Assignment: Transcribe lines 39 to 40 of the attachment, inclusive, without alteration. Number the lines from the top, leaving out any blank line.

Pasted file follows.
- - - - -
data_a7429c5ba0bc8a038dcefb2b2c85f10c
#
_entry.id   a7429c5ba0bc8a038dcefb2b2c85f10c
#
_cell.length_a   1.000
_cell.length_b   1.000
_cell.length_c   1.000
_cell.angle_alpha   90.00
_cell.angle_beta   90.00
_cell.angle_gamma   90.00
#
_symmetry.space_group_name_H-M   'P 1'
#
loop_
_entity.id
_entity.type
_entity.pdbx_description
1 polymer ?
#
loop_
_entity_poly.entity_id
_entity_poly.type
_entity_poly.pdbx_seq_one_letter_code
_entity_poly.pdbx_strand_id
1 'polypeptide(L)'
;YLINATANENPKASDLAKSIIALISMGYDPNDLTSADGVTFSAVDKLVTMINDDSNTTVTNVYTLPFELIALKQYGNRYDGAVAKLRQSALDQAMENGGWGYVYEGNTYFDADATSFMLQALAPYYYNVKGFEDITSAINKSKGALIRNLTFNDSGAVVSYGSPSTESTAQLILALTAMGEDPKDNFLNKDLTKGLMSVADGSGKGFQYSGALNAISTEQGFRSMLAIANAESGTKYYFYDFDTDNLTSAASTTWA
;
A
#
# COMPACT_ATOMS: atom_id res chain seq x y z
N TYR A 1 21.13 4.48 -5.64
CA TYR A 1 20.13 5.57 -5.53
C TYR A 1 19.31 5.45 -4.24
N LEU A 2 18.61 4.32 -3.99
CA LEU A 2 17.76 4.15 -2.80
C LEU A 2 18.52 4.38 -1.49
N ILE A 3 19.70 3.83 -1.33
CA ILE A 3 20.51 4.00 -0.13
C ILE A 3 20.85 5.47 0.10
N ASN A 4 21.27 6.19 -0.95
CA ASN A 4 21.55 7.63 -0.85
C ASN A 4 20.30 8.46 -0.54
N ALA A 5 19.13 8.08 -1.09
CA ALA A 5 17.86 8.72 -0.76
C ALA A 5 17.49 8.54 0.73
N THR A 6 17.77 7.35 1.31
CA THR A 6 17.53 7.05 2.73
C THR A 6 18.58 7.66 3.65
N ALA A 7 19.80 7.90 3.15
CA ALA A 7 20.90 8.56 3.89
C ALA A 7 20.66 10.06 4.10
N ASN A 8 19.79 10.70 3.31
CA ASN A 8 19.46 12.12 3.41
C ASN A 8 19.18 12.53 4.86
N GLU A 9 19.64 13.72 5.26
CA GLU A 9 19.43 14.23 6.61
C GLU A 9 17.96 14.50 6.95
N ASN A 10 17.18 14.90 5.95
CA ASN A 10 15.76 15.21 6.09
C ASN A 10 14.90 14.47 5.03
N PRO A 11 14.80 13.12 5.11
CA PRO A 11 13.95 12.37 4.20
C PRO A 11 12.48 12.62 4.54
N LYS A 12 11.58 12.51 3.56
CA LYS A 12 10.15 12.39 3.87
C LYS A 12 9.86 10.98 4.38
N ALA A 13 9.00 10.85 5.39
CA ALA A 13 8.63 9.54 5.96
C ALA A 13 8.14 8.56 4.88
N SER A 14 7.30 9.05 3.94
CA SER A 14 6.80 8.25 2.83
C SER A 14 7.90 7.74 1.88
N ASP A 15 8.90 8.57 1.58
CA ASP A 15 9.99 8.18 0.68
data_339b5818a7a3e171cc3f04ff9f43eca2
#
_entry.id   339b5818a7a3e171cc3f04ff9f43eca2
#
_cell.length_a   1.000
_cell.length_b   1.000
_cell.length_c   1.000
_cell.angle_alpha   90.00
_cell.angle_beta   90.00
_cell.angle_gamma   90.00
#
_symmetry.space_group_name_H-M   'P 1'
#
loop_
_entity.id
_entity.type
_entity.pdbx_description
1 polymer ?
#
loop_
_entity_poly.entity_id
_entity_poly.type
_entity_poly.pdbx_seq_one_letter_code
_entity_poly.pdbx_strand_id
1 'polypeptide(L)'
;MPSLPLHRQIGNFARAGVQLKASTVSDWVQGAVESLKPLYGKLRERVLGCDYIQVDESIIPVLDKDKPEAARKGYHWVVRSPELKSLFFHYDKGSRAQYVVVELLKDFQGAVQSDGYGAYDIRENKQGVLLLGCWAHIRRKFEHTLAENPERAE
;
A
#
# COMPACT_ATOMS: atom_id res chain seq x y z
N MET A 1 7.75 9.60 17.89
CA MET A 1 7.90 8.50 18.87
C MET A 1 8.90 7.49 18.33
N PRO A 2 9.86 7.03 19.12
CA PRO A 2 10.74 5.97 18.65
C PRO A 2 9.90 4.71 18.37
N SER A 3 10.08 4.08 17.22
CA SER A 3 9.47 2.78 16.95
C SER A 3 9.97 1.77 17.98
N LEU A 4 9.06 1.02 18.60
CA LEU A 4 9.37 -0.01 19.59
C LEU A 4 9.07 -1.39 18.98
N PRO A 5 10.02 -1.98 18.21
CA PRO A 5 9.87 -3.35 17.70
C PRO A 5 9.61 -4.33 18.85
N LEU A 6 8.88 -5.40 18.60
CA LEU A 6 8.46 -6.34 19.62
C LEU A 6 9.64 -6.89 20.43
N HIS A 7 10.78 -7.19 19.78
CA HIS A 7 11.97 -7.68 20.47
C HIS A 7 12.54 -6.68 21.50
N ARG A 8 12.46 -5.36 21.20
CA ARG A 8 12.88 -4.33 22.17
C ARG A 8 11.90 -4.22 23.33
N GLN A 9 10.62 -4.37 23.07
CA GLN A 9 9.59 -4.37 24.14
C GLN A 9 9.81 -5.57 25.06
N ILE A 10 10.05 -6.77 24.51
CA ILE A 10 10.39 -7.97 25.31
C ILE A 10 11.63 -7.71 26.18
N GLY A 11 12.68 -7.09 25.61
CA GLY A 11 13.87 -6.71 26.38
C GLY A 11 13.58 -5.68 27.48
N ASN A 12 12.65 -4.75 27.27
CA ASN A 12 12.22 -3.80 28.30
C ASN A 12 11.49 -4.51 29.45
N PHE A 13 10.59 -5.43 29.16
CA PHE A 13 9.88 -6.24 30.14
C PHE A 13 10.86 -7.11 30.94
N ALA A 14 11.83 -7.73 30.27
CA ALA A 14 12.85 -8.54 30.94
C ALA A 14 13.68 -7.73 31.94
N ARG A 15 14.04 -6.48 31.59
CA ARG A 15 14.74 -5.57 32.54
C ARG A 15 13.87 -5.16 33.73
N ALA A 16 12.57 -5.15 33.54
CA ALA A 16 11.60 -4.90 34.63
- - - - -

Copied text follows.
C ILE A 3 20.85 5.47 0.10
N ASN A 4 21.27 6.19 -0.95